This will be short. The whole idea that some manufacturers of sax mouthpieces actually design their pieces to have concave tables is ludicrous, both in theory and practice.
Let’s start with the theory: the concavity is there so that the reed has someplace to go when it swells up from moisture. Of course, the reed has “someplace to go” even on a flat table, and that “someplace is “up” into the ligature, while the reed remains firm against the flat table. The reed cannot expand into a solid, flat surface. Period.
But, let’s play along.
The reed, which everybody knows is a crapshoot from one to the next, cannot be expected to “expand” in the same way, one reed to the next. So, let’s introduce TWO variables into the equation: an unpredictable reed expansion, and an amorphous concavity on the table. What could go wrong? Actually, the real question is: what could go RIGHT?
I say “amorphous” concavity because I’ve never seen two concave tables that were anywhere close to the same, and I’ve seen a thousand. I am always astounded at the state of the tables I see. It’s actually incredible.
But a flat table? One that will hold a reed firmly and securely, and allow that reed to vibrate with integrity? Or the next reed, or the next one? One variable removed and all the expectations then firmly on the reed itself? That is when players get dependable results.
Of course, a “bad” reed happens. But it is immediately known that it’s the reed, not the player and not the mouthpiece.
Manufacturers almost never claim any “credit” for a concave table. The ones that do have been drinking the Kool-Aid, because it’s one less task to do before shipping a mouthpiece. And, it’s really the FIRST task that should be done, not the last.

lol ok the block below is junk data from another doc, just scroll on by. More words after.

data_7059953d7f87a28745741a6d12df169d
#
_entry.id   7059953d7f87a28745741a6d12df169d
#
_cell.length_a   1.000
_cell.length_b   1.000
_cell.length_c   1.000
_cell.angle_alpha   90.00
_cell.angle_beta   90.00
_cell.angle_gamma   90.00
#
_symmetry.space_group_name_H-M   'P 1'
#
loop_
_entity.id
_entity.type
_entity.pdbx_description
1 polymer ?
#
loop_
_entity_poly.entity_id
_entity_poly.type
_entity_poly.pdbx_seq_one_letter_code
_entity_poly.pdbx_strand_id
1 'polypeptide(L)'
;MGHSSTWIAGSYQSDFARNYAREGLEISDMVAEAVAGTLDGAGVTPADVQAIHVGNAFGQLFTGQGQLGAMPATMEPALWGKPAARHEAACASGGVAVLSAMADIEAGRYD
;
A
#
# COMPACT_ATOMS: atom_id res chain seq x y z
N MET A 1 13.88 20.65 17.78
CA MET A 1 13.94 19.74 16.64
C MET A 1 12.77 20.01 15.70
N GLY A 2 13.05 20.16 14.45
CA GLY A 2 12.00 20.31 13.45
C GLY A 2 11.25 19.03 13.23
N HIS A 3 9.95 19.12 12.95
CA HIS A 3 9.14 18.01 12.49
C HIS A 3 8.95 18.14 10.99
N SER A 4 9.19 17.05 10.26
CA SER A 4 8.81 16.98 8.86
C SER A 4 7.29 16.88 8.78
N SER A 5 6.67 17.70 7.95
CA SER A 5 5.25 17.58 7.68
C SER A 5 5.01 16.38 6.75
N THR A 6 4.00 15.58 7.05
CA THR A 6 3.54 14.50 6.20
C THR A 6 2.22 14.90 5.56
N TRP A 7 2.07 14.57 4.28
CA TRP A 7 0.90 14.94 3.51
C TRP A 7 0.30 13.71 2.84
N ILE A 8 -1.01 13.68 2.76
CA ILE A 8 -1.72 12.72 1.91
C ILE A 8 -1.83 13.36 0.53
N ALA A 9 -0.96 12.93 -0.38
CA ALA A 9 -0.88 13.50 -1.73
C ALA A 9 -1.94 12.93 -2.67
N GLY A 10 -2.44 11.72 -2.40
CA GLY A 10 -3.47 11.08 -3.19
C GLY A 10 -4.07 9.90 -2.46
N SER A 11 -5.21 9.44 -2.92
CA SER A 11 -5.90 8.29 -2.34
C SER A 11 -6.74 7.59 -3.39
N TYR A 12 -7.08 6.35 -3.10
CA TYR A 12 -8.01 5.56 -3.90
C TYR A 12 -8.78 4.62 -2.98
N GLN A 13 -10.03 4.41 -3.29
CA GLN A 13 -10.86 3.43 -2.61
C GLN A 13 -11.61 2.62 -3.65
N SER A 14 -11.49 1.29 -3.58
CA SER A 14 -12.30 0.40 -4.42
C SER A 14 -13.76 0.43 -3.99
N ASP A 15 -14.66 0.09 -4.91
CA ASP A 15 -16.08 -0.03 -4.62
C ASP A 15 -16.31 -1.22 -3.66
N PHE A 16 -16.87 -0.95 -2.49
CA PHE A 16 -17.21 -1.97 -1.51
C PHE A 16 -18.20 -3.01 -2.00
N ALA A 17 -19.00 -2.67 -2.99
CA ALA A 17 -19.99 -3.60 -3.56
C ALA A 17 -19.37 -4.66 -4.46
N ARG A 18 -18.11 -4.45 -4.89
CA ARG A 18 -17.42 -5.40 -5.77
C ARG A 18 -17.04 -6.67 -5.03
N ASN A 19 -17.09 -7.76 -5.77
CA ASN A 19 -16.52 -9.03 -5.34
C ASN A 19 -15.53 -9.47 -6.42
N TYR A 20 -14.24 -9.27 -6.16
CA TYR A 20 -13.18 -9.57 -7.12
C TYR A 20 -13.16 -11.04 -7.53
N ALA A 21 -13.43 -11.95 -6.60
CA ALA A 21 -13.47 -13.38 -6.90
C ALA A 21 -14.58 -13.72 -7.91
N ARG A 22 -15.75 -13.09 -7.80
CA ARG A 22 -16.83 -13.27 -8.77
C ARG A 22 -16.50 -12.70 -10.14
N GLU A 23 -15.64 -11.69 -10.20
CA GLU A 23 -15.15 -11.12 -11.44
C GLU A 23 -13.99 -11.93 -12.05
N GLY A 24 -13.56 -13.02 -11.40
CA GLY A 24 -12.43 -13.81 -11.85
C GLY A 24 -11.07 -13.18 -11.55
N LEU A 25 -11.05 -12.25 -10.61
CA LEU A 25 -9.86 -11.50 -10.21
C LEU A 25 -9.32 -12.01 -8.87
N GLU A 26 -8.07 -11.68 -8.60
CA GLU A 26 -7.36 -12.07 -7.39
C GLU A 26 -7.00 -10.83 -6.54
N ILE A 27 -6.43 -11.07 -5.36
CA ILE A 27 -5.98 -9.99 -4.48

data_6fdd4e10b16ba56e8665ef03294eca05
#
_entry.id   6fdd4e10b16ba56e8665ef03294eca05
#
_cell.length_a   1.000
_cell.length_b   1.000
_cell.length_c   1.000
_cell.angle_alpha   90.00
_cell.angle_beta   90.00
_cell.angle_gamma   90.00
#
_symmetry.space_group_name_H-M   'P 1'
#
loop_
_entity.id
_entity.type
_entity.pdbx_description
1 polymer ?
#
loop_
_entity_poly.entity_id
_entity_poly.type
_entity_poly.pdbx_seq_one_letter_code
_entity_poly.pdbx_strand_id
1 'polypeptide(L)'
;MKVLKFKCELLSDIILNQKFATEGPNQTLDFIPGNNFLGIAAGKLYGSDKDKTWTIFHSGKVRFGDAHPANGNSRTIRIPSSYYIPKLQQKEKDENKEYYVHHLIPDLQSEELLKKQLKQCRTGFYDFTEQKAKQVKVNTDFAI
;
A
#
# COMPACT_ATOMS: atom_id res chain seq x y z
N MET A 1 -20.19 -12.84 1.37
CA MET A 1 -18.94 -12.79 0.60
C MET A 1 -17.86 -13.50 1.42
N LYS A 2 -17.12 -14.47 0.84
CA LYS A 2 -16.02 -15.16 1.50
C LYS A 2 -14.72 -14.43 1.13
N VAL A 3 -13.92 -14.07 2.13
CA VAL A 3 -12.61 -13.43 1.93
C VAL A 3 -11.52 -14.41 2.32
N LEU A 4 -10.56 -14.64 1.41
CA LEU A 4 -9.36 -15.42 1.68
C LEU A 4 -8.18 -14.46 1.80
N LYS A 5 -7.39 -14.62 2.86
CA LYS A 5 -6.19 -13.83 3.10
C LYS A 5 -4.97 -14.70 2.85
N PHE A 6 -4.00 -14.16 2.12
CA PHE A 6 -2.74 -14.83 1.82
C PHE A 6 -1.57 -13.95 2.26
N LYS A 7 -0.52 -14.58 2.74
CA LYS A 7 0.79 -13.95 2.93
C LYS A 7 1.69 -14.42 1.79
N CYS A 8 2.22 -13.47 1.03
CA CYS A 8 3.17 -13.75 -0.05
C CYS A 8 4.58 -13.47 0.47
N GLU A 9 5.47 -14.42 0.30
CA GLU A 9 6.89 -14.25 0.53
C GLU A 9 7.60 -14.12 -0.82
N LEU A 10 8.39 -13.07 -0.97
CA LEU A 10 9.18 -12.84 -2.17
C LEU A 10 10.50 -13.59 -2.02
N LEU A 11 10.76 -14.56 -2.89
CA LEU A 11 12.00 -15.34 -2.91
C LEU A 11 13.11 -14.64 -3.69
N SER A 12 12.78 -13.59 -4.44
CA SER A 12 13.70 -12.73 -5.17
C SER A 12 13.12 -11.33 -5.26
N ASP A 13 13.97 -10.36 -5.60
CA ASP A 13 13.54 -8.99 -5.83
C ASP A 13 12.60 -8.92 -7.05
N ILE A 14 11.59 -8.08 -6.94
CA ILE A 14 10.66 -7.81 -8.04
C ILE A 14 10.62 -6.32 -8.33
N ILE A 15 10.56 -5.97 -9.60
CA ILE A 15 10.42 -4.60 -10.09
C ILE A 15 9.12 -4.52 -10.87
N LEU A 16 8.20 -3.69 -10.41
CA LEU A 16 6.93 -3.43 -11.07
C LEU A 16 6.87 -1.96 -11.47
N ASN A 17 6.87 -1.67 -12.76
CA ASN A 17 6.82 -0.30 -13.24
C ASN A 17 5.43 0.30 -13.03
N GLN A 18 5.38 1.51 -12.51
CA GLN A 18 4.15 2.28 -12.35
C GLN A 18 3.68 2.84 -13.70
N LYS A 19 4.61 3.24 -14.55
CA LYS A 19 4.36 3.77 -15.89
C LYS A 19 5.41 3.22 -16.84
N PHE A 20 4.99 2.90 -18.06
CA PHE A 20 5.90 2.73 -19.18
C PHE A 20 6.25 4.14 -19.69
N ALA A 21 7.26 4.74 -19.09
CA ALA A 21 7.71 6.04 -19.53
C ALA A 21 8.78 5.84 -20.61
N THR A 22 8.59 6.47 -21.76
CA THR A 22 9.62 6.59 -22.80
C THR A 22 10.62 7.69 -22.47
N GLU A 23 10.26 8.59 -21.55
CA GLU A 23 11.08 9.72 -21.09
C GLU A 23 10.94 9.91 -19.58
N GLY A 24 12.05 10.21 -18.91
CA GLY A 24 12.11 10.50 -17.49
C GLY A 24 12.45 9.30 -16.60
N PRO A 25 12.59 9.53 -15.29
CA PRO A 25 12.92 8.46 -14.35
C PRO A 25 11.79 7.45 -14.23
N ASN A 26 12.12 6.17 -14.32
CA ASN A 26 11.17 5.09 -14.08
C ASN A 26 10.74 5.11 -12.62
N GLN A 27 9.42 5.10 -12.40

The tables are concave because that is the way they come out of the manufacturing process. The tables need to be flattened. That takes effort, time and, the big one, expense. Easier to put a facing on it, put it in a box and send it to a distributor. A real player won’t see it for months. Nobody ever plays those pieces before they’re shipped.
It’s the reason why players have always said that you should play a lot of the same piece and pick the one that is best. The table is, by far, the biggest culprit.
The idea that Brand X is making a particular, designed concavity on the table is, well, bunk.
They couldn’t do it if they wanted to. I mean, they can’t even insure that a .090 tip opening is actually a .090 tip opening, after all.
Flat table. Period.